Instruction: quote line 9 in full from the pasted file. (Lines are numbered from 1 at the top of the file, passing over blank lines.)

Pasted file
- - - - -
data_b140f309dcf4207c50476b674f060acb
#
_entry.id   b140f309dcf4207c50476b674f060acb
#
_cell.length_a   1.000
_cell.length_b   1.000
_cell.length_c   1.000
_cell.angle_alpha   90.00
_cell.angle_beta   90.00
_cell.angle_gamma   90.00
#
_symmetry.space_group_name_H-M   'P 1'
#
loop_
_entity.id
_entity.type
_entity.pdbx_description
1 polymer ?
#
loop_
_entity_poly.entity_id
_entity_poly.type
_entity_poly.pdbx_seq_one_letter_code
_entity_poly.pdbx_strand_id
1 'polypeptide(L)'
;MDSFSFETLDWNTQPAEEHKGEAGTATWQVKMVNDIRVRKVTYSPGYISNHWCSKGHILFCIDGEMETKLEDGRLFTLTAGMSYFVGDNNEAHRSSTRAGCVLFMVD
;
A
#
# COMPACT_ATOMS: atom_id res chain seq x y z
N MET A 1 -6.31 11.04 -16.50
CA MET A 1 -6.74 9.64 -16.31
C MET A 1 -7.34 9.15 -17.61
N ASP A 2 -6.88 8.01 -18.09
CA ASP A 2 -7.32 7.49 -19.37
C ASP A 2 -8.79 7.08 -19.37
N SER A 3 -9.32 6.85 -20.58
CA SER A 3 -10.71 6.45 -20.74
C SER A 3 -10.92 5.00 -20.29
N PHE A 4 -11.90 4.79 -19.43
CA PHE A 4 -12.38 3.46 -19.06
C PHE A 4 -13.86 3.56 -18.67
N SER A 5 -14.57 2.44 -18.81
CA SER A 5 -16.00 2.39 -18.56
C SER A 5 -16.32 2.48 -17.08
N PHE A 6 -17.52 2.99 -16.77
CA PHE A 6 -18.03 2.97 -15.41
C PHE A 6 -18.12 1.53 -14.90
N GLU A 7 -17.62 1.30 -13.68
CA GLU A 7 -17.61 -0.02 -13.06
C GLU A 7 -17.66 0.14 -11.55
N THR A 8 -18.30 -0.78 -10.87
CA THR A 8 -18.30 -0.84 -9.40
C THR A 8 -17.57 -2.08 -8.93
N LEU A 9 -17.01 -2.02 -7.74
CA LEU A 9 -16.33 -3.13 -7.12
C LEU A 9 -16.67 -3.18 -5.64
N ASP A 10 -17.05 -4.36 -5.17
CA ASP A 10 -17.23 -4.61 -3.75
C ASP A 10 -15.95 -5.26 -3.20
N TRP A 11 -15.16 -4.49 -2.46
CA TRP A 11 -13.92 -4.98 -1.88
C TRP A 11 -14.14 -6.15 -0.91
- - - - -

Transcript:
_cell.angle_beta   90.00